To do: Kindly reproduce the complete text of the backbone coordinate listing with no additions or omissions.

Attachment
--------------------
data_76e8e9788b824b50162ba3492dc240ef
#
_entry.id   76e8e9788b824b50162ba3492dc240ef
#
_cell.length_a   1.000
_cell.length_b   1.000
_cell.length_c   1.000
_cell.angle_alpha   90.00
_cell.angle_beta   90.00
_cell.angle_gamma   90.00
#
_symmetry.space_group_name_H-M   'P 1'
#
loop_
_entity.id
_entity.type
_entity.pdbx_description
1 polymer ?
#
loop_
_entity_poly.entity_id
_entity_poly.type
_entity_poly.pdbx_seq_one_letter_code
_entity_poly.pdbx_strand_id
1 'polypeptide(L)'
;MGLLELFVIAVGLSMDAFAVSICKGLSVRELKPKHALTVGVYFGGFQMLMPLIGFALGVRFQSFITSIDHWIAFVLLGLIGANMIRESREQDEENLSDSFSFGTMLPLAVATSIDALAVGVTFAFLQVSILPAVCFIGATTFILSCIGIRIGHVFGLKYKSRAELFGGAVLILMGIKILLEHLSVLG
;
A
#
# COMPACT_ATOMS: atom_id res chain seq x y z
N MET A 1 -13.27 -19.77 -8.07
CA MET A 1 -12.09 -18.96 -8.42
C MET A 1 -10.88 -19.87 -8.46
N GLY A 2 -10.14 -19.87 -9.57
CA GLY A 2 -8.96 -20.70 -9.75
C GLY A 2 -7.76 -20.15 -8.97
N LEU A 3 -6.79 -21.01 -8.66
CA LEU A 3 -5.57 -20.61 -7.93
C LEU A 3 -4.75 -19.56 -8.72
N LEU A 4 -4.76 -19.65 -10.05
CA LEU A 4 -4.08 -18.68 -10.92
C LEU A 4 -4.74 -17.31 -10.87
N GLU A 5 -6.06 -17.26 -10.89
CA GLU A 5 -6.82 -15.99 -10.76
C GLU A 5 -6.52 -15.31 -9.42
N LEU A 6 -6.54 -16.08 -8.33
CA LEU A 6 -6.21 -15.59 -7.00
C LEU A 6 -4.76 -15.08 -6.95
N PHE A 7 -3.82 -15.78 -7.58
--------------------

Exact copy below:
data_76e8e9788b824b50162ba3492dc240ef
#
_entry.id   76e8e9788b824b50162ba3492dc240ef
#
_cell.length_a   1.000
_cell.length_b   1.000
_cell.length_c   1.000
_cell.angle_alpha   90.00
_cell.angle_beta   90.00
_cell.angle_gamma   90.00
#
_symmetry.space_group_name_H-M   'P 1'
#
loop_
_entity.id
_entity.type
_entity.pdbx_description
1 polymer ?
#
loop_
_entity_poly.entity_id
_entity_poly.type
_entity_poly.pdbx_seq_one_letter_code
_entity_poly.pdbx_strand_id
1 'polypeptide(L)'
;MGLLELFVIAVGLSMDAFAVSICKGLSVRELKPKHALTVGVYFGGFQMLMPLIGFALGVRFQSFITSIDHWIAFVLLGLIGANMIRESREQDEENLSDSFSFGTMLPLAVATSIDALAVGVTFAFLQVSILPAVCFIGATTFILSCIGIRIGHVFGLKYKSRAELFGGAVLILMGIKILLEHLSVLG
;
A
#
# COMPACT_ATOMS: atom_id res chain seq x y z
N MET A 1 -13.27 -19.77 -8.07
CA MET A 1 -12.09 -18.96 -8.42
C MET A 1 -10.88 -19.87 -8.46
N GLY A 2 -10.14 -19.87 -9.57
CA GLY A 2 -8.96 -20.70 -9.75
C GLY A 2 -7.76 -20.15 -8.97
N LEU A 3 -6.79 -21.01 -8.66
CA LEU A 3 -5.57 -20.61 -7.93
C LEU A 3 -4.75 -19.56 -8.72
N LEU A 4 -4.76 -19.65 -10.05
CA LEU A 4 -4.08 -18.68 -10.92
C LEU A 4 -4.74 -17.31 -10.87
N GLU A 5 -6.06 -17.26 -10.89
CA GLU A 5 -6.82 -15.99 -10.76
C GLU A 5 -6.52 -15.31 -9.42
N LEU A 6 -6.54 -16.08 -8.33
CA LEU A 6 -6.21 -15.59 -7.00
C LEU A 6 -4.76 -15.08 -6.95
N PHE A 7 -3.82 -15.78 -7.58